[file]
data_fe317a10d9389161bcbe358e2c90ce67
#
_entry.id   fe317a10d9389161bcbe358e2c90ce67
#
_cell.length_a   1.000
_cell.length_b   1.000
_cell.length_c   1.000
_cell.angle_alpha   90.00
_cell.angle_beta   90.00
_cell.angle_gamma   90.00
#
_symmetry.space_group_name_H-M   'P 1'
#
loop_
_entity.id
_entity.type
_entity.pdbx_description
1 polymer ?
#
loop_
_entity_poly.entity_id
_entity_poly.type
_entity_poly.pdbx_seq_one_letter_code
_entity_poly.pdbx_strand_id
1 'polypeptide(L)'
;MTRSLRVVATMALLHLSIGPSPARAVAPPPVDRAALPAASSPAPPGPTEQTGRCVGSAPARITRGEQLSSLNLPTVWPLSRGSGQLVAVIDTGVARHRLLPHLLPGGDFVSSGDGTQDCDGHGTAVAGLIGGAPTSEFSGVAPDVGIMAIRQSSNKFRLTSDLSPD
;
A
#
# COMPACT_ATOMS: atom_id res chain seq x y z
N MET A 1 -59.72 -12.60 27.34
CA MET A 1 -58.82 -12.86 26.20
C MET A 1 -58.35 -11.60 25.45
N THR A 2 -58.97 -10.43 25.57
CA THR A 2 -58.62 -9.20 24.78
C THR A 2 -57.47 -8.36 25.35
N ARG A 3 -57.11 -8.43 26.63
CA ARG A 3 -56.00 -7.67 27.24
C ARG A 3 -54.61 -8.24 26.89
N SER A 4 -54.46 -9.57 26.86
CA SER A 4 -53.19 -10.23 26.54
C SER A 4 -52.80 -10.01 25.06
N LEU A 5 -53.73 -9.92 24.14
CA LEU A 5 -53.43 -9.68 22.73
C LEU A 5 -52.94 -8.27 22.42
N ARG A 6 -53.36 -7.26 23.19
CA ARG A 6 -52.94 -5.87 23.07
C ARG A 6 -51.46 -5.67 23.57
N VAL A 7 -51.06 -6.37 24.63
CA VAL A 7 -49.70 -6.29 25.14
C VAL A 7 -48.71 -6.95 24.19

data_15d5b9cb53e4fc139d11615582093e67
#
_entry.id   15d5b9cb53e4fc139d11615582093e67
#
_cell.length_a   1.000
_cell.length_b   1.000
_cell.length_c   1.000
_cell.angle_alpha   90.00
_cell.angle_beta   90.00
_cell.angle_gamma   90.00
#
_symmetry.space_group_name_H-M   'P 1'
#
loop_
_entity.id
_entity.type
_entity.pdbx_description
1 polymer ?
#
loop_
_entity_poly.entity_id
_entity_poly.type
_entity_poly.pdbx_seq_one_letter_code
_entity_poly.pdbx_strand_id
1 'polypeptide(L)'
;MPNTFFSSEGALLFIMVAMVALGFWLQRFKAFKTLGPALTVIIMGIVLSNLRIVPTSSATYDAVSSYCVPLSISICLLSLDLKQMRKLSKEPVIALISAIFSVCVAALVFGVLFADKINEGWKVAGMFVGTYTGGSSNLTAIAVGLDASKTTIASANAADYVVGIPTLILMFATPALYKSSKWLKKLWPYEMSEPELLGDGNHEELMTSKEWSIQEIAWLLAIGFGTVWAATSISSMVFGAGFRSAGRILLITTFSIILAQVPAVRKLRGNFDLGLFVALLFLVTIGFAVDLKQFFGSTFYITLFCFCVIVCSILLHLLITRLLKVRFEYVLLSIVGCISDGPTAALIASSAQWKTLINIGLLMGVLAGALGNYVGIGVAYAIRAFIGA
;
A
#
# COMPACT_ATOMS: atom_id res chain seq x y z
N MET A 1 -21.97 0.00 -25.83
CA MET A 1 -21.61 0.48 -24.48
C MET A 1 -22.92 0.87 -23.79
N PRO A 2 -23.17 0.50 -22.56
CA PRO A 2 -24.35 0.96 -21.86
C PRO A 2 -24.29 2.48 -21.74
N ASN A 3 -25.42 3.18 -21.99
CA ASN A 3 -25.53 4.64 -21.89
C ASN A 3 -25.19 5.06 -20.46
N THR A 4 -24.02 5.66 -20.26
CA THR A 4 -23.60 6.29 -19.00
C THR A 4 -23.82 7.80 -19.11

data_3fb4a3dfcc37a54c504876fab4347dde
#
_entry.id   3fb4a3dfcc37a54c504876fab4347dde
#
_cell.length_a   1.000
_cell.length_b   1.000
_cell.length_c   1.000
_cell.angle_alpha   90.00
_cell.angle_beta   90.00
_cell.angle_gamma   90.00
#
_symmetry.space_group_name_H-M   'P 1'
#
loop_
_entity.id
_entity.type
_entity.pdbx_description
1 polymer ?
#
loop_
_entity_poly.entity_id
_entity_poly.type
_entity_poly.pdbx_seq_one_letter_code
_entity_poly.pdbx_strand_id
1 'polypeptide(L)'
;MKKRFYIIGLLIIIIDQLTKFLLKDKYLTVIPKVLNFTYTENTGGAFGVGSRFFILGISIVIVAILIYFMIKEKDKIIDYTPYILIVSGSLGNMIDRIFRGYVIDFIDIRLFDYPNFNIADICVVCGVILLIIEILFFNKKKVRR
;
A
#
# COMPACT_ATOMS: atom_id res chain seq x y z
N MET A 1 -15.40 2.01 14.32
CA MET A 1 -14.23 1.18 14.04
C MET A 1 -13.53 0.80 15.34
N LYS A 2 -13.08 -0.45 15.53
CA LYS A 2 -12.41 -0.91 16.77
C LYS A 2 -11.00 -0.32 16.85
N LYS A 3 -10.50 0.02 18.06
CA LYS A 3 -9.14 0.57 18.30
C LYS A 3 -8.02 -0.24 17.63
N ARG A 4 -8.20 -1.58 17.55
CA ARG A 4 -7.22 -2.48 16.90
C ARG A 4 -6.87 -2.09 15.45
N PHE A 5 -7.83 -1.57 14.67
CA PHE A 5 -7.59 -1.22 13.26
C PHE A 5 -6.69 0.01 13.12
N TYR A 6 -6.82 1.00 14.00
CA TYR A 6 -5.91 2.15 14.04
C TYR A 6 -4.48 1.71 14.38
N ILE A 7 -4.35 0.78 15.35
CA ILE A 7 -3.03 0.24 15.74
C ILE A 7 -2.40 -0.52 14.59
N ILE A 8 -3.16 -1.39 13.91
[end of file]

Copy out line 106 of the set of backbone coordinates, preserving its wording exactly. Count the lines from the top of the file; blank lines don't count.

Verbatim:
#